In Yale e360.org, Ted and Michael make the case that the recent decline in the public's belief in global warming is partly due to apocalypse fatigue. Mobilizing the public around an abstract, distant and long-term issue like climate change is hard enough. What makes it even harder is when advocates of action engage in an apocalyptic and hyper-partisan discourse demanding changes to the American way of life. "Rather than galvanizing public demand for difficult and far-reaching action," they write, "apocalyptic visions of global warming disaster have led many Americans to question the science."
Update (12/7/2009): Citing Nordhaus and Shellenberger, The Christian Science Monitor has weighed in on "apocalypse fatigue" with a thoughtful piece discussing public attitudes towards climate change and the challenge of engaging the public in such an abstract but urgent problem.
Experts reason that, after years of warnings of future disaster and protracted negotiations to achieve a climate treaty, a sense of fatigue has set in. The worldwide recession also has people focused on keeping their jobs, if they even have one, and on keeping a roof over their heads. That may be one reason President Obama rarely talks about climate change itself but frequently mentions the "green" jobs that fighting it will create.
Some even argue that Gore - his Nobel Prize notwithstanding - is a poor standard-bearer for the cause because he is seen as a partisan politician...
In fact, the louder and more alarmed climate advocates become in these efforts, the more they polarize the issue, driving away a conservative or moderate for every liberal they recruit to the cause," argue Ted Nordhaus and Michael Shellenberger in the article "Apocalypse Fatigue: Losing the Public on Climate Change," written for Yale Environment 360 magazine, a publication of Yale University's School of Forestry & Environmental Studies.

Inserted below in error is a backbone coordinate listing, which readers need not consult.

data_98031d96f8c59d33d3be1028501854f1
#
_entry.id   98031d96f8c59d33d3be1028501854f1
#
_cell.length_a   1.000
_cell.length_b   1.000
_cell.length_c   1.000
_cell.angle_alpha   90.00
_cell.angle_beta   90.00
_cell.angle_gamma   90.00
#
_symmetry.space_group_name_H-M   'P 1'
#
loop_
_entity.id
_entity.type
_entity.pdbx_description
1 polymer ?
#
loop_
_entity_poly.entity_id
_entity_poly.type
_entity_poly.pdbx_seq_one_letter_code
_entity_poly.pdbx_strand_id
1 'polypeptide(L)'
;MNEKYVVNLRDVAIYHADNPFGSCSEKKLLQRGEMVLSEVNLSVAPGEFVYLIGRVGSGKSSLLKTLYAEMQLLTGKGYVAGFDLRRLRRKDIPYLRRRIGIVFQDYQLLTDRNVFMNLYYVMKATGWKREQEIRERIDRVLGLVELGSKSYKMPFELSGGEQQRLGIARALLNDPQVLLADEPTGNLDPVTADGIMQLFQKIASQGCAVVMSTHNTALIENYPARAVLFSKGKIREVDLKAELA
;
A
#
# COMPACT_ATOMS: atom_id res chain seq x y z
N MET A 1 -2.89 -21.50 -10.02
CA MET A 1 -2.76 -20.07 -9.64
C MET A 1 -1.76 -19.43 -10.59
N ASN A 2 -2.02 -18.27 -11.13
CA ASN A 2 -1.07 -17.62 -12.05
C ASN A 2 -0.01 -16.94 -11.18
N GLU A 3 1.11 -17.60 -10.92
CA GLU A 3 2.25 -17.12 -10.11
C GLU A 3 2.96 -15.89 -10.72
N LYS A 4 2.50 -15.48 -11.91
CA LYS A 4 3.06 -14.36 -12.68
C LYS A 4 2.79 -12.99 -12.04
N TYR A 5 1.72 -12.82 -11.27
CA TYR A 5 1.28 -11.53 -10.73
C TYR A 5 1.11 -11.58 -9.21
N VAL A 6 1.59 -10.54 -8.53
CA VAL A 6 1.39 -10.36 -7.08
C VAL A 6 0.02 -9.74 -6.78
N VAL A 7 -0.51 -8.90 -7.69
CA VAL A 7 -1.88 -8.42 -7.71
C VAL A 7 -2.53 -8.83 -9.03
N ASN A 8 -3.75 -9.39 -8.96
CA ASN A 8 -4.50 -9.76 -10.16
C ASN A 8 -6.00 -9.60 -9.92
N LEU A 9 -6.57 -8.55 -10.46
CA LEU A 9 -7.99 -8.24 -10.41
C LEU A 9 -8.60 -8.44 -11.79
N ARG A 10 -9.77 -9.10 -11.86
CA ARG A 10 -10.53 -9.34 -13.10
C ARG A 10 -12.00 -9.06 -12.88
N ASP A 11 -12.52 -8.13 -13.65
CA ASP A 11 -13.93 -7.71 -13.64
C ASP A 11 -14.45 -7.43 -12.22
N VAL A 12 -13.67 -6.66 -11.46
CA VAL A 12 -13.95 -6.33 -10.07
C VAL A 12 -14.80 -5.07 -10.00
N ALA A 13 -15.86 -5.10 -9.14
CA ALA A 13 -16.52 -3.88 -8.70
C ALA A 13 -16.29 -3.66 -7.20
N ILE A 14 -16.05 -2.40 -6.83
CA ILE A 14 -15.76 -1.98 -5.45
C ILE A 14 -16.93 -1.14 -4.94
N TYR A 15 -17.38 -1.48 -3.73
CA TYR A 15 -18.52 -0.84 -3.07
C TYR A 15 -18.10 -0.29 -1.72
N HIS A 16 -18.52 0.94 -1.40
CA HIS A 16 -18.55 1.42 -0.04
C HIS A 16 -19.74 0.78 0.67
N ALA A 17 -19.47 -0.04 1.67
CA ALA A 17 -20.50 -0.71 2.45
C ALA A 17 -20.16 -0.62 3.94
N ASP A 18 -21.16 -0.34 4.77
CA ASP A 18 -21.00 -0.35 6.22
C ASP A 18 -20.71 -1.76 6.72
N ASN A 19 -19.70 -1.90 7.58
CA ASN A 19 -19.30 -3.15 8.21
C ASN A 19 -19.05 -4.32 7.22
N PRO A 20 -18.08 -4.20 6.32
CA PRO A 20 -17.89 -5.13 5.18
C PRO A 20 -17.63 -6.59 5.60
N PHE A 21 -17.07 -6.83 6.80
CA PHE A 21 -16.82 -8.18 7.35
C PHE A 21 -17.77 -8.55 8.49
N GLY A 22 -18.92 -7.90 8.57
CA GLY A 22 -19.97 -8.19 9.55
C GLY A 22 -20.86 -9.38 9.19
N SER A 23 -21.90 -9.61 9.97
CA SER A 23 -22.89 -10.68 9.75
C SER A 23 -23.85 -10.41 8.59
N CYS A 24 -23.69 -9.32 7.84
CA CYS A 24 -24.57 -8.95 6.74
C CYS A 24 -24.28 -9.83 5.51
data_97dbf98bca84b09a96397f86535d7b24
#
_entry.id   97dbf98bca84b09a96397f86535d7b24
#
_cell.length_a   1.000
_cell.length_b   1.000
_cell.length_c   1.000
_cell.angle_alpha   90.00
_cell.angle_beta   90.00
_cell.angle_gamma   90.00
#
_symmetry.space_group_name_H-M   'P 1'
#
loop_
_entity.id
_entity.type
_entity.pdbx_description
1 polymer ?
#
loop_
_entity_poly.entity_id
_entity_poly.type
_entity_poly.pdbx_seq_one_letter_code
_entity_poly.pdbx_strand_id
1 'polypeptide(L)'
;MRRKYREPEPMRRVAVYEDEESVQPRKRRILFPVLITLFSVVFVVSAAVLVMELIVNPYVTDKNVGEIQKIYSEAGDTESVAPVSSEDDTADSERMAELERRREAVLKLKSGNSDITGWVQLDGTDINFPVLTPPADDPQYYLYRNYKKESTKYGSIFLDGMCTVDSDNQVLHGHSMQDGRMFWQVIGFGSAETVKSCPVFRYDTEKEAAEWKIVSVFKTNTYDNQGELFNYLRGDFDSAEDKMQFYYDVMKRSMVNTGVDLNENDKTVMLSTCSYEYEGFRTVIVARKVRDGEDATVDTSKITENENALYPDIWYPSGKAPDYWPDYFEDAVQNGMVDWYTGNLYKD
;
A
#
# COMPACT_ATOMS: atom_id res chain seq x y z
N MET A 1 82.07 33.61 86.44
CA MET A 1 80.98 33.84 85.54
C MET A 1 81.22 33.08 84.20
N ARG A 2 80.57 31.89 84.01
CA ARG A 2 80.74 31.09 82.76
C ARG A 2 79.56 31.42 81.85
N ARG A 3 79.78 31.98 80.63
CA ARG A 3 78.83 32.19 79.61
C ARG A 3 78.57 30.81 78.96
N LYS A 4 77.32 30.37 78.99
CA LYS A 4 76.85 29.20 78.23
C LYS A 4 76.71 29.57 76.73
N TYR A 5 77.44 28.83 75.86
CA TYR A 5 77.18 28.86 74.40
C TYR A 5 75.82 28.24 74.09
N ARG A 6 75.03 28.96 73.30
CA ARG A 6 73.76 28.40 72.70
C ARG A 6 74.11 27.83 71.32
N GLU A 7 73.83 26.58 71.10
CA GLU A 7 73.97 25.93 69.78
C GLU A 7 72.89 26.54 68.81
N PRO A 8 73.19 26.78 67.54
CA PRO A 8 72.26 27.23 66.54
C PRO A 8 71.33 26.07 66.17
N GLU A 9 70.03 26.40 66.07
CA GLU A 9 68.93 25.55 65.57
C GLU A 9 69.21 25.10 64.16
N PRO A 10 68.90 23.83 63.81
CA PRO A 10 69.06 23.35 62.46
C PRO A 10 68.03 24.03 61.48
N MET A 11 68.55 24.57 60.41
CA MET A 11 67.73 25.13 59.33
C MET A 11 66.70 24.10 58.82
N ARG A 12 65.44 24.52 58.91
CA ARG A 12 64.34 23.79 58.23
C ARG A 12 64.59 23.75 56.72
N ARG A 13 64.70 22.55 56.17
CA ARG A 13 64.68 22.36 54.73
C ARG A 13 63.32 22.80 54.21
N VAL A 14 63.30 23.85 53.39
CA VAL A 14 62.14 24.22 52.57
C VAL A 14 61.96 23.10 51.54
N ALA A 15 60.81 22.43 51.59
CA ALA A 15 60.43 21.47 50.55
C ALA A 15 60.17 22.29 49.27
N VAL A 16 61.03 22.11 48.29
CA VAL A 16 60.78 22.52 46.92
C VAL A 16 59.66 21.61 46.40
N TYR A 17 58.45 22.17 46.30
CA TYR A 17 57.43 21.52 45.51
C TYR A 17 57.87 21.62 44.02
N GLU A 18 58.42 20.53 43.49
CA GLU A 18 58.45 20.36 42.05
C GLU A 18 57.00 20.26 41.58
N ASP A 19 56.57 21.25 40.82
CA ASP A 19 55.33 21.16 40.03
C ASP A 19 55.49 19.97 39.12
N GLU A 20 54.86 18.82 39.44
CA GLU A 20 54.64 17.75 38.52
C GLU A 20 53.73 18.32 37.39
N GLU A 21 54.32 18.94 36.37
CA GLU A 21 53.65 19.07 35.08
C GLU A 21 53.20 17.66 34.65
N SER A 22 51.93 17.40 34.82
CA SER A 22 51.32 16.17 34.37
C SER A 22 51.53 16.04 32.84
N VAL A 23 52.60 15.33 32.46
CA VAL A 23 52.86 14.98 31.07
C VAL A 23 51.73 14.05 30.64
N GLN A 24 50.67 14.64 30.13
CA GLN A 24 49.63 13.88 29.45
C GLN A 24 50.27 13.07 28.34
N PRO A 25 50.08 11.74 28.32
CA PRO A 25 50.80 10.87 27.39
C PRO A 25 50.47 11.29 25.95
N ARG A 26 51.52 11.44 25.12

Just up today at Yale e360, Michael Shellenberger and Ted Nordhaus' latest op-ed tackles the issue of "apocalypse fatigue".
Make no mistake, despite the ever growing consensus that global warming is a human induced problem, roughly fifteen percent fewer Americans believe that this is the case when compared with polls from as recent as April 2008 (from 71% in Apr 08, to 56% in Oct 09). Many pollsters blame the polls themselves for being flawed, many blame the recession. To get the whole picture, Shellenberger and Nordhaus argue, one must examine the way the global apocalyptic narrative is being "sold" to us.
The truth is both simpler and more complicated. It is simpler in the sense that most Americans just aren't paying a whole lot of attention. Between being asked about things like whether they would provide CPR to save the life of a pet (most pet owners say yes ) or whether they would allow their child to be given the swine flu vaccine (a third of parents say no), pollsters occasionally get around to asking Americans what they think about global warming. When they do, Americans find a variety of ways to tell us that they don't think about it very much at all.
Three years after it seemed that "An Inconvenient Truth" had changed everything, it turns out that it didn't. The current Pew survey is the latest in a series of studies suggesting that Al Gore probably had a good deal more effect upon elite opinion than public opinion.
Public opinion about global warming, it turns out, has been remarkably stable for the better part of two decades, despite the recent decline in expressed public confidence in climate science.
What is arguably most remarkable about U.S. public opinion on global warming has been both its stability and its inelasticity in response to new developments, greater scientific understanding of the problem, and greater attention from both the media and politicians. Public opinion about global warming has remained largely unchanged through periods of intensive media attention and periods of neglect, good economic times and bad, the relatively activist Clinton years and the skeptical Bush years. And majorities of Americans have, at least in principle, consistently supported government action to do something about global warming even if they were not entirely sold that the science was settled, suggesting that public understanding and acceptance of climate science may not be a precondition for supporting action to reduce greenhouse gas emissions.
The more complicated questions have to do with why. Why have Americans been so consistently supportive of action to address climate change yet so weakly committed? Why has two decades of education and advocacy about climate change had so little discernible impact on public opinion? And why, at the height of media coverage and publicity about global warming in the years after the release of Gore's movie, did confidence in climate science actually appear to decline?